Instead of worrying about looking/sounding stupid for asking “dumb” questions, get excited about learning something new. This one is probably the easiest for me to relate to, because I’ve shared all kinds of stupid mistakes, thoughts and questions here – but I still worry about sounding dumb. (Seriously, I’ve been holding back on writing that post about my rewards card ordeal I mentioned a few weeks ago, because I’m scared it was my mistake!) Unfortunately, the longer you live in the dark about something because you’re too scared to ask a question, the more mistakes you could be making because you don’t know the answer. For example, a couple months ago I had coffee with Steve and I asked him some seriously basic questions about investing. And guess what? Not only did Steve not treat me like I was dumb, he educated me! His answers, and some tweets back and forth afterward, helped me decide on a new portfolio to move my RRSPs into – and I was so excited to put in the paperwork and make that happen. After that, I felt confident in my decision to open a self-directed TFSA, and now I’m reading up on stocks and ETFs. I’m nowhere near ready to touch those, but I’m inspired to learn – and it started by asking a few questions. If you don’t understand how a financial product works, ask someone who might. The chances of them judging you for not knowing are extremely slim, because they didn’t understand it once either. And I have yet to meet someone who doesn’t want to share what they know about personal finance.

If you look at the words I underlined, you’ll see that to create a positive relationship with your money, you need to: make time for it, map out your goals and be open to learning new things. Once you’re in the routine of that, you just might find that you actually like thinking about money and all the different ways you can make it work for you.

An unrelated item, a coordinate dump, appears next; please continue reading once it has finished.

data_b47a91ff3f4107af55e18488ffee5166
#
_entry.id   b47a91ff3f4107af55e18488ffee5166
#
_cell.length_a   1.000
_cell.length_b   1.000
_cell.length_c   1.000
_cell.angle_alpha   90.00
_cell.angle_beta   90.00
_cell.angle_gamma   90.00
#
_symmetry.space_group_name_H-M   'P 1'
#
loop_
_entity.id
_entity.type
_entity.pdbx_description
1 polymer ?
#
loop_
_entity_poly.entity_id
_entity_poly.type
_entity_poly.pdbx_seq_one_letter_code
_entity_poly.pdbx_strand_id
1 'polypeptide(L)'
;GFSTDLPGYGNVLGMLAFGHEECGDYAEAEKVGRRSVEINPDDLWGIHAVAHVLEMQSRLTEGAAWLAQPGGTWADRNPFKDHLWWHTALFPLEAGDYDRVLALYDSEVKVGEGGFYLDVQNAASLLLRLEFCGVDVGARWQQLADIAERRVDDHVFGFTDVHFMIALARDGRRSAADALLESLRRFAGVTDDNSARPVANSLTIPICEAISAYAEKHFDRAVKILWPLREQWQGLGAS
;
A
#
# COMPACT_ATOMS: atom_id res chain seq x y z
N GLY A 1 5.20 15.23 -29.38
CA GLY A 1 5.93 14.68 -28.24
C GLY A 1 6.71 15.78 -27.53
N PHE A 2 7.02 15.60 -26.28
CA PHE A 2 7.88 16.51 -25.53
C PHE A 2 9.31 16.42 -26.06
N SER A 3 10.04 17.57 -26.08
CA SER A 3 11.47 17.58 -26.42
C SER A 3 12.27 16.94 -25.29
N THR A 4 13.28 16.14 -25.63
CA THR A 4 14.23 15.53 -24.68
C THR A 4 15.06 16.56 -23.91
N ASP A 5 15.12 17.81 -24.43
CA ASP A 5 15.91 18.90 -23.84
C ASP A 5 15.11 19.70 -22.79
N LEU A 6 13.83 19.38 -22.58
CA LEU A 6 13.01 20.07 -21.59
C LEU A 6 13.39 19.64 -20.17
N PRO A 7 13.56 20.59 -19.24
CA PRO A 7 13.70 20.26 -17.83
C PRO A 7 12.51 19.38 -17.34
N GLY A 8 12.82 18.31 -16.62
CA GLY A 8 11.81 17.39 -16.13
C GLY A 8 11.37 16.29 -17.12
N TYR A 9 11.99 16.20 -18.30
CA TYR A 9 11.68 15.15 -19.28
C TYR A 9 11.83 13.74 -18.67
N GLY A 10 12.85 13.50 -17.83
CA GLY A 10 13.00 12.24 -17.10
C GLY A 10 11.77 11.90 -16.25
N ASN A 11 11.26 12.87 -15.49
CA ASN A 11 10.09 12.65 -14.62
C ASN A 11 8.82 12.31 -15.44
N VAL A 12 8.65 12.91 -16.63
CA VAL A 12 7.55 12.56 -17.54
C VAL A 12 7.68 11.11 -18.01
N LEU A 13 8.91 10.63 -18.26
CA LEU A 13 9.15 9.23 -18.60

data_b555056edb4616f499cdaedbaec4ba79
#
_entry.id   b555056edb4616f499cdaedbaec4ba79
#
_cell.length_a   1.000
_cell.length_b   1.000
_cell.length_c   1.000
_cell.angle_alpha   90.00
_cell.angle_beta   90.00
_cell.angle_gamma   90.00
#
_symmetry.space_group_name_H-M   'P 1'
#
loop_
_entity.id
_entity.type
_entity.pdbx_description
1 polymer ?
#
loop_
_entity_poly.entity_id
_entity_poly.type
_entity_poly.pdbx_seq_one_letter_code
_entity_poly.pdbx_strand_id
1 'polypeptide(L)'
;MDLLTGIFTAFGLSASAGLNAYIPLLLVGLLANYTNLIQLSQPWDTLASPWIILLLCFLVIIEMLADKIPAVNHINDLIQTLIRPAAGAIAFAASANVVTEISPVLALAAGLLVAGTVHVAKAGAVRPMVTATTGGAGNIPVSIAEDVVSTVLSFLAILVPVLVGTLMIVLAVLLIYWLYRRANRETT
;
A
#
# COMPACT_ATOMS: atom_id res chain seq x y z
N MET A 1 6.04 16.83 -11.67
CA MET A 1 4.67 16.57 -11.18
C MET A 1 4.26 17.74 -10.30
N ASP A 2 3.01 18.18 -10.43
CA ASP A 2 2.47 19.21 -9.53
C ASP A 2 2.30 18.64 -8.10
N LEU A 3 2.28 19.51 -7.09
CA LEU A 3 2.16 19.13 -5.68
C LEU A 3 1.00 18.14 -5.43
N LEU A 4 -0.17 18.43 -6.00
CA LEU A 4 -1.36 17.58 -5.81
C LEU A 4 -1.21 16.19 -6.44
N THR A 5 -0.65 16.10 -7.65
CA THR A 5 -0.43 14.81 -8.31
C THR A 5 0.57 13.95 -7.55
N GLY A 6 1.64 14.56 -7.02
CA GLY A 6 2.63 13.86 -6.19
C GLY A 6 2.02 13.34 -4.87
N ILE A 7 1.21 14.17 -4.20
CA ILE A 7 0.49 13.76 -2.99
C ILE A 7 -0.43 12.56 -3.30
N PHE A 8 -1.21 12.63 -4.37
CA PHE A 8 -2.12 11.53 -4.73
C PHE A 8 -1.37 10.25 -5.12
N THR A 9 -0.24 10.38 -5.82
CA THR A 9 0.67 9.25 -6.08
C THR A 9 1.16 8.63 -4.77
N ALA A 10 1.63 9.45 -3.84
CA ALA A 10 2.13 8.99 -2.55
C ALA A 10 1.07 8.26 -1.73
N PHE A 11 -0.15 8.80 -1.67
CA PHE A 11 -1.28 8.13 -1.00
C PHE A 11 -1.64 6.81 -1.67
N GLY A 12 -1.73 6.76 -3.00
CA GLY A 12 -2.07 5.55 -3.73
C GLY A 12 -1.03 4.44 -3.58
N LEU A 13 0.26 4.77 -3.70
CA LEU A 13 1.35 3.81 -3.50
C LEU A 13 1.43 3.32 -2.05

• This is SO true. Many people wait till it’s too late to think about their finances and end up in the red. Money management should be taught in high school so people are better prepared in life to manage their money.

  • Thanks for the post. I know that everyone always talks about personal finance being personal, but it’s really hard to separate out the emotional side of it. I have always liked your goals posts and I am going to do those from now on to keep me on track.

    I really liked your example about the debt repayment and working towards it. Because it doesn’t feel very rewarding when you throw that money on the debt and it doesn’t drop much. But over time, the progress will be there. Little by little.

    • You mean my monthly goals? Or just any post I’ve written about setting new goals?

      It’s really hard to stay motivated w/ debt repayment when you only see a fraction of it disappear each month… but you’re still working on paying it down and that’s what counts. It’s all about being mindful of your actions. :)

  • Instead of ignoring your finances, make time for it

    I have never been terrible with money but I went through a period where I just didn’t think about it and didn’t save, spent on whatever I wanted, etc. As soon as my then girlfriend(now wife!) and I sat down, made time on a semi regular basis to talk about it (and map some goals) my financial reality improved. Started spending less, saving more, and being happier (and not sacrificing my social life at all) It is mazing what just paying attention to your finances will do long term.

    Obviously the goal mapping thing is preached to us over and over, but yet most people are still lacking on it. And education is key!!!! I am often appalled at the level of financial literacy amongst friends, colleagues, acquaintances and it is often because questions are not asked. What is very simple to one person is not at all to the next!